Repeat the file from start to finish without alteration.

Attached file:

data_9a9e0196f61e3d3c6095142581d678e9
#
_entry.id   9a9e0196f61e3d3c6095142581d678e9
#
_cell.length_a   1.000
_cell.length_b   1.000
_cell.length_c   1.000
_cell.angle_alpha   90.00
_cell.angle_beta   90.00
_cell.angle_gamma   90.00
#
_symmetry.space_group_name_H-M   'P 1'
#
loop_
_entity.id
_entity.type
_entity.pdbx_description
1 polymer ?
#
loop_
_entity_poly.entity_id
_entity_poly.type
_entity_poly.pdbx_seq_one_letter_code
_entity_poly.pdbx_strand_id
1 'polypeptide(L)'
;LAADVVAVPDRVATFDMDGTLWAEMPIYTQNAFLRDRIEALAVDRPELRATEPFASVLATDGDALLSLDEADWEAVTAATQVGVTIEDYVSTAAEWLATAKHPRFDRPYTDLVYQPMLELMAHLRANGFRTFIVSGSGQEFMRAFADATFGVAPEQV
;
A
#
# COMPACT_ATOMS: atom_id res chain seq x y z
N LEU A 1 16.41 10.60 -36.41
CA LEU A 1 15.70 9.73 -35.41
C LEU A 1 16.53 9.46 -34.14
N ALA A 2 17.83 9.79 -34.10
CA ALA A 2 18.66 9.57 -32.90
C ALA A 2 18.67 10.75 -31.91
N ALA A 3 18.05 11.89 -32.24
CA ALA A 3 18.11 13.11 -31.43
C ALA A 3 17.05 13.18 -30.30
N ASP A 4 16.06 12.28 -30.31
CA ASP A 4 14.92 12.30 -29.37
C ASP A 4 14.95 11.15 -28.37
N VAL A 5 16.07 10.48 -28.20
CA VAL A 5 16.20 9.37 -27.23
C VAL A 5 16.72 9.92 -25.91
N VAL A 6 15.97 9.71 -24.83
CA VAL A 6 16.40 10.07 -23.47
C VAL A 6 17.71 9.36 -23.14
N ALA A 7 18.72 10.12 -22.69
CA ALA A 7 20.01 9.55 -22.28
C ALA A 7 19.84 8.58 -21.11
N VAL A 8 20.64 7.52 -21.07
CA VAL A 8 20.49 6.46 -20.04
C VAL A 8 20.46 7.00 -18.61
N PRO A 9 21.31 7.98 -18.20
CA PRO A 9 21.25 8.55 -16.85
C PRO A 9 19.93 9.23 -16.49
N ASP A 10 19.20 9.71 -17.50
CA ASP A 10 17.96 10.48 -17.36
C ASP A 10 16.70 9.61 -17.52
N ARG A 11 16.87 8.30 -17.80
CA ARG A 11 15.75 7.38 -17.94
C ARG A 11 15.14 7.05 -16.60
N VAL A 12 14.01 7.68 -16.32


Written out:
data_9a9e0196f61e3d3c6095142581d678e9
#
_entry.id   9a9e0196f61e3d3c6095142581d678e9
#
_cell.length_a   1.000
_cell.length_b   1.000
_cell.length_c   1.000
_cell.angle_alpha   90.00
_cell.angle_beta   90.00
_cell.angle_gamma   90.00
#
_symmetry.space_group_name_H-M   'P 1'
#
loop_
_entity.id
_entity.type
_entity.pdbx_description
1 polymer ?
#
loop_
_entity_poly.entity_id
_entity_poly.type
_entity_poly.pdbx_seq_one_letter_code
_entity_poly.pdbx_strand_id
1 'polypeptide(L)'
;LAADVVAVPDRVATFDMDGTLWAEMPIYTQNAFLRDRIEALAVDRPELRATEPFASVLATDGDALLSLDEADWEAVTAATQVGVTIEDYVSTAAEWLATAKHPRFDRPYTDLVYQPMLELMAHLRANGFRTFIVSGSGQEFMRAFADATFGVAPEQV
;
A
#
# COMPACT_ATOMS: atom_id res chain seq x y z
N LEU A 1 16.41 10.60 -36.41
CA LEU A 1 15.70 9.73 -35.41
C LEU A 1 16.53 9.46 -34.14
N ALA A 2 17.83 9.79 -34.10
CA ALA A 2 18.66 9.57 -32.90
C ALA A 2 18.67 10.75 -31.91
N ALA A 3 18.05 11.89 -32.24
CA ALA A 3 18.11 13.11 -31.43
C ALA A 3 17.05 13.18 -30.30
N ASP A 4 16.06 12.28 -30.31
CA ASP A 4 14.92 12.30 -29.37
C ASP A 4 14.95 11.15 -28.37
N VAL A 5 16.07 10.48 -28.20
CA VAL A 5 16.20 9.37 -27.23
C VAL A 5 16.72 9.92 -25.91
N VAL A 6 15.97 9.71 -24.83
CA VAL A 6 16.40 10.07 -23.47
C VAL A 6 17.71 9.36 -23.14
N ALA A 7 18.72 10.12 -22.69
CA ALA A 7 20.01 9.55 -22.28
C ALA A 7 19.84 8.58 -21.11
N VAL A 8 20.64 7.52 -21.07
CA VAL A 8 20.49 6.46 -20.04
C VAL A 8 20.46 7.00 -18.61
N PRO A 9 21.31 7.98 -18.20
CA PRO A 9 21.25 8.55 -16.85
C PRO A 9 19.93 9.23 -16.49
N ASP A 10 19.20 9.71 -17.50
CA ASP A 10 17.96 10.48 -17.36
C ASP A 10 16.70 9.61 -17.52
N ARG A 11 16.87 8.30 -17.80
CA ARG A 11 15.75 7.38 -17.94
C ARG A 11 15.14 7.05 -16.60
N VAL A 12 14.01 7.68 -16.32